Pyotr Il'yich Tchaikovsky

Fatum, symphonic poem for orchestra, Op. post. 77

    Description by Aaron Rabushka

    Tchaikovsky originally wrote this tone poem in 1868 to his own very abstract program dealing with the cruelty of fate in people's destinies. Tchaikovsky himself was not satisfied with the outcome--indeed he destroyed the orchestral score, which was reconstructed from a set of parts after he died. It begins with a unisonal statement of a very emphatic broad-noted theme that starts and stops several times. Several themes that express hopeful aspirations and resignation to inevitability arise against a gloomy background--the first of these is introduced imitatively by woodwinds and eventually taken up and extended by strings, and the second shows up initially in high woodwinds and is likewise extended by strings. Timpani introduce another idea as the hand of Fate shows up again in an ominous theme that is driven by some insistent motifs with some rather fanfarish and galloping material. The feeling of someone resigning himself helplessly before destiny wells up in waves of plaintive melody and rushing background figures. The introductory gesture returns, beginning the second half of the work in which previously heard themes are restated and extended in accord with the dramatic curve.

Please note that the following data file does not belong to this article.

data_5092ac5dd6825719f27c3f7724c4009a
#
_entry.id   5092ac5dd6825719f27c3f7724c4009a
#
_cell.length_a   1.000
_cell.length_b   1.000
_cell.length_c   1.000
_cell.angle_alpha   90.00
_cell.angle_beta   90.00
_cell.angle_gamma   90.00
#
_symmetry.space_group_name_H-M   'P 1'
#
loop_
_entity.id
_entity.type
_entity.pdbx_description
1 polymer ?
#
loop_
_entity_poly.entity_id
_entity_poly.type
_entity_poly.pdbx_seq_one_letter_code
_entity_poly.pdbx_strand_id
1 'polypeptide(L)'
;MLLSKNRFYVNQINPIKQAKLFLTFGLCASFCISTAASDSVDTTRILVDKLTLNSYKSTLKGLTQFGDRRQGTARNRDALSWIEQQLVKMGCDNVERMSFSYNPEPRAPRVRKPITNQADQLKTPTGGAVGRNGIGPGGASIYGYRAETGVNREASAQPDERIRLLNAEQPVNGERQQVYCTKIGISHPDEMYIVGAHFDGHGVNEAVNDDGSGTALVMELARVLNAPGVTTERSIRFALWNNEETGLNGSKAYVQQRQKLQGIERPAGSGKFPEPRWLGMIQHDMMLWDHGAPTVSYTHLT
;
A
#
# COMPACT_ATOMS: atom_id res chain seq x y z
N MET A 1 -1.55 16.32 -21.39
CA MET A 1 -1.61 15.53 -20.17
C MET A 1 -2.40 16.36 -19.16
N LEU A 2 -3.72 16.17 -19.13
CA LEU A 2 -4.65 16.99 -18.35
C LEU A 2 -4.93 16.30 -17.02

Appears On

    Year Title Label Catalog #
    2015 DG Deutsche Grammophon 4794646
    2013 Entertainment Group 14132
    2012 Melodiya MYD 1001736
    2012 Entertainment Group 11107
    2010 DG Deutsche Grammophon
    2010 DG Deutsche Grammophon 4778699
    2009 INTENT 3326
    2008 Evgeny Svetlanov Foundation 7222
    2008 Melodiya MELCD 1000196
    2006 Naxos 8554845
    2004 DG Deutsche Grammophon 000247602
    2003 BIS 1283
    2003 RCA Red Seal 55781
    1998 Chandos 9587
    1994 Philips 442586
    1994 London 443003
    1994 RCA 902661821
    1993 Olympia (Classical/Jazz) 512
    Vox 5079
    Moscow Studio Archives 20008
    Lydian 18029
    Donau 8029
    RCA 60432